MarsEarth

Old world wisdom, new world insight – poems, poetry, philosophy, dreams, commentary, ideas


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The Saddest Songs of Rock and Roll – # 4

by Lawrence J. J. Leonard

There is nothing grand or mysterious about being alone and lonely. We make comparisons in our experiences and cite epic metaphors in literature. Loneliness is a condition we can sympathize with when someone or a family suffers the loss of  a loved one. Loneliness is discrete – it is either a heavy psychological weight or it is just a notion in passing. There is no universal description of what it is like to be lonely. On one hand there are as many ways to feel lonely as there are situations of separation.  On the other hand we can say the feeling is a physical emptiness and there is only one solution, that is to get back the companionship we have lost. We want to rid ourselves of this emotion and dealing with it in song sometimes helps us cope with the imposing seclusion.

For the  British progressive musical group Electric Light Orchestra (ELO) expressing deep emotion is achieved by using traditional stringed instruments, as well as opera in their songs. ELO was innovative in highlighting symphony music within the rock and roll power ballad. Their melodies conjured feelings from bright joys to heartbreaking sorrows. Is there a song that everybody can relate to when feeling all alone?

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Tom Petty – RIP

by Lawrence J. J. Leonard

In an ironic twist of life and death, we will soon celebrate the birthday of Thomas Earl Petty, AKA Tom Petty, the  American rock musician, singer-songwriter, producer and music icon.  He was born in Gainesville, Florida, on October 20, 1950.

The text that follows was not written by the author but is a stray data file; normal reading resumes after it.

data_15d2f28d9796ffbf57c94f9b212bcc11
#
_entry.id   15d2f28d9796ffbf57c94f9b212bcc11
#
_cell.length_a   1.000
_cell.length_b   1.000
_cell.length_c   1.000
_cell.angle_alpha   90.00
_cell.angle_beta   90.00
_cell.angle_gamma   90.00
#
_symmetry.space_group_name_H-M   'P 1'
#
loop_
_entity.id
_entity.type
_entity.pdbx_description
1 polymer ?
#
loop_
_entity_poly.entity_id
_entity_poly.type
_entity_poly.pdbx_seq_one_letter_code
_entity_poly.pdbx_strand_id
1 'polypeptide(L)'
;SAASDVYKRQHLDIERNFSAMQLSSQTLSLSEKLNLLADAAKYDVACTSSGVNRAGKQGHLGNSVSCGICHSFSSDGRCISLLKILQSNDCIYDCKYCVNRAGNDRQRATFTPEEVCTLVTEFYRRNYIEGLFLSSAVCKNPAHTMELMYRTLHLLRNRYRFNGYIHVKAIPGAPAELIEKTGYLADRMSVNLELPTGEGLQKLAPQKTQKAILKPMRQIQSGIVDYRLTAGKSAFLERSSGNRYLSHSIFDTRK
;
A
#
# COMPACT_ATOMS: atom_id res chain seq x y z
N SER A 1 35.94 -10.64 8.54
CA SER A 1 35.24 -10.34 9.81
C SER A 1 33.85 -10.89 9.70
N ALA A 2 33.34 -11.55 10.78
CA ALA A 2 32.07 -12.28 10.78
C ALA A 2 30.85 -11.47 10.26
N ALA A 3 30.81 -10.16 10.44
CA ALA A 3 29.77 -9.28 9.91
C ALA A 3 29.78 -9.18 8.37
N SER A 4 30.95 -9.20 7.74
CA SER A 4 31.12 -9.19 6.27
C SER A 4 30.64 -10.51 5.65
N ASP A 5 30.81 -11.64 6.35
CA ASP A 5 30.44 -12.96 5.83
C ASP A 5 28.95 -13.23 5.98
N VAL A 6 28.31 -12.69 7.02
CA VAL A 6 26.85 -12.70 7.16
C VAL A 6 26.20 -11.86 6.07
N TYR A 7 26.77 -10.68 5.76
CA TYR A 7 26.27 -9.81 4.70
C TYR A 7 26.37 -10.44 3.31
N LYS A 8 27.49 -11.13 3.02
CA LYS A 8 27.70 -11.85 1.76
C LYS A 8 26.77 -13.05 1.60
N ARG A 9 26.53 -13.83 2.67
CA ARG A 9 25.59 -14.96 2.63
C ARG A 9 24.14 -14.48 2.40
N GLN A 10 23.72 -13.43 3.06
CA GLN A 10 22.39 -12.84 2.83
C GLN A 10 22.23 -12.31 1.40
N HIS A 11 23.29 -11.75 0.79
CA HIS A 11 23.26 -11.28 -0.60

As the lead singer of Tom Petty and the Heartbreakers in his early career, he went on to co-found the 1980s supergroup “The Traveling Wilburys” with George Harrison (formerly of The Beatles) which also included Bob Dylan, Roy Orbison, and Jeff Lynne (formerly of Electric Light Orchestra).

His recent death on October 2, 2017,  came too soon for our current generation of youth and 20-somethings who are woefully musically clueless by being exposed to the overpoliticized genre that is the self-aggrandizing rhythmic expression performed as Rap. Add to that the Electronic Pop swill from LA and NYC “record” production companies which foist repetitive and mindless phrases posing as anthems into the distribution stream to hawk oversexualized personas that will never pass as teen role models no matter how little they “donate to show you care” –  when everyone is looking. But, I digress. Suffice to say that music as an art form has gone DOWN a peg with his unexpected passing.

If you grew up with rock music and appreciated what it was to sing about America and the American dream, or even if you only just learned about his melodies, or were ever fortunate enough to see him in concert, you may appreciate the following  song from the Heartbreaker’s golden years.  It was at the dawning of cable TV and MTV and CCTV and mobile phones. 

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